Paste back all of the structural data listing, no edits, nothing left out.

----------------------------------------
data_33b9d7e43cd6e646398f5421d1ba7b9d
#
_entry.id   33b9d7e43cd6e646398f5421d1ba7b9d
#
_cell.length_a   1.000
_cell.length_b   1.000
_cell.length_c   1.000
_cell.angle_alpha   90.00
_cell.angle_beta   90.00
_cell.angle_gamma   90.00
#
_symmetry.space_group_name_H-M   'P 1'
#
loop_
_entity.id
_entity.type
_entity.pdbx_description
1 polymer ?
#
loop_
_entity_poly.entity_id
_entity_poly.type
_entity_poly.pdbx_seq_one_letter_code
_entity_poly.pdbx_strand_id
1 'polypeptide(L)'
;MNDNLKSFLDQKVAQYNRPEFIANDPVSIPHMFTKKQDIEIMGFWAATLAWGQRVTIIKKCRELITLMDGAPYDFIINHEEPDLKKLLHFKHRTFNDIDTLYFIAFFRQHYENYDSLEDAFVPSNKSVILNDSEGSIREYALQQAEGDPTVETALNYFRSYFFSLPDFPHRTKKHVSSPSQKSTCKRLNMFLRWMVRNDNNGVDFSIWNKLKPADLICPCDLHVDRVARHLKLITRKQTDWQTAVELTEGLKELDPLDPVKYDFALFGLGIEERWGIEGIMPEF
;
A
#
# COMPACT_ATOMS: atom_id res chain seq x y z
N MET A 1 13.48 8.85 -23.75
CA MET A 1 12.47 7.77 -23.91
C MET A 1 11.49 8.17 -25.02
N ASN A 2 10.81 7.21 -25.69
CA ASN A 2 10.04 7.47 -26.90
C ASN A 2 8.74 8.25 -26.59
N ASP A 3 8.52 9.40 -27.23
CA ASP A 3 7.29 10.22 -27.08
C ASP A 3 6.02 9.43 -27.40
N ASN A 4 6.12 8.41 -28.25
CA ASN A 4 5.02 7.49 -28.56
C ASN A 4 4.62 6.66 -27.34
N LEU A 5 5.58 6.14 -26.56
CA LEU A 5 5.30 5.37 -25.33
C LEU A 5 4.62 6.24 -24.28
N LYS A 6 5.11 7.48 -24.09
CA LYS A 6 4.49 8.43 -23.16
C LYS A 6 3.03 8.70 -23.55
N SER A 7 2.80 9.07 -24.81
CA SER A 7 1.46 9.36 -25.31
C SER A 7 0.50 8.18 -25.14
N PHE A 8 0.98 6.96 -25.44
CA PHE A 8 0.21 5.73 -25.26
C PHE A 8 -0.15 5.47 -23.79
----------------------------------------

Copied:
data_33b9d7e43cd6e646398f5421d1ba7b9d
#
_entry.id   33b9d7e43cd6e646398f5421d1ba7b9d
#
_cell.length_a   1.000
_cell.length_b   1.000
_cell.length_c   1.000
_cell.angle_alpha   90.00
_cell.angle_beta   90.00
_cell.angle_gamma   90.00
#
_symmetry.space_group_name_H-M   'P 1'
#
loop_
_entity.id
_entity.type
_entity.pdbx_description
1 polymer ?
#
loop_
_entity_poly.entity_id
_entity_poly.type
_entity_poly.pdbx_seq_one_letter_code
_entity_poly.pdbx_strand_id
1 'polypeptide(L)'
;MNDNLKSFLDQKVAQYNRPEFIANDPVSIPHMFTKKQDIEIMGFWAATLAWGQRVTIIKKCRELITLMDGAPYDFIINHEEPDLKKLLHFKHRTFNDIDTLYFIAFFRQHYENYDSLEDAFVPSNKSVILNDSEGSIREYALQQAEGDPTVETALNYFRSYFFSLPDFPHRTKKHVSSPSQKSTCKRLNMFLRWMVRNDNNGVDFSIWNKLKPADLICPCDLHVDRVARHLKLITRKQTDWQTAVELTEGLKELDPLDPVKYDFALFGLGIEERWGIEGIMPEF
;
A
#
# COMPACT_ATOMS: atom_id res chain seq x y z
N MET A 1 13.48 8.85 -23.75
CA MET A 1 12.47 7.77 -23.91
C MET A 1 11.49 8.17 -25.02
N ASN A 2 10.81 7.21 -25.69
CA ASN A 2 10.04 7.47 -26.90
C ASN A 2 8.74 8.25 -26.59
N ASP A 3 8.52 9.40 -27.23
CA ASP A 3 7.29 10.22 -27.08
C ASP A 3 6.02 9.43 -27.40
N ASN A 4 6.12 8.41 -28.25
CA ASN A 4 5.02 7.49 -28.56
C ASN A 4 4.62 6.66 -27.34
N LEU A 5 5.58 6.14 -26.56
CA LEU A 5 5.30 5.37 -25.33
C LEU A 5 4.62 6.24 -24.28
N LYS A 6 5.11 7.48 -24.09
CA LYS A 6 4.49 8.43 -23.16
C LYS A 6 3.03 8.70 -23.55
N SER A 7 2.80 9.07 -24.81
CA SER A 7 1.46 9.36 -25.31
C SER A 7 0.50 8.18 -25.14
N PHE A 8 0.98 6.96 -25.44
CA PHE A 8 0.21 5.73 -25.26
C PHE A 8 -0.15 5.47 -23.79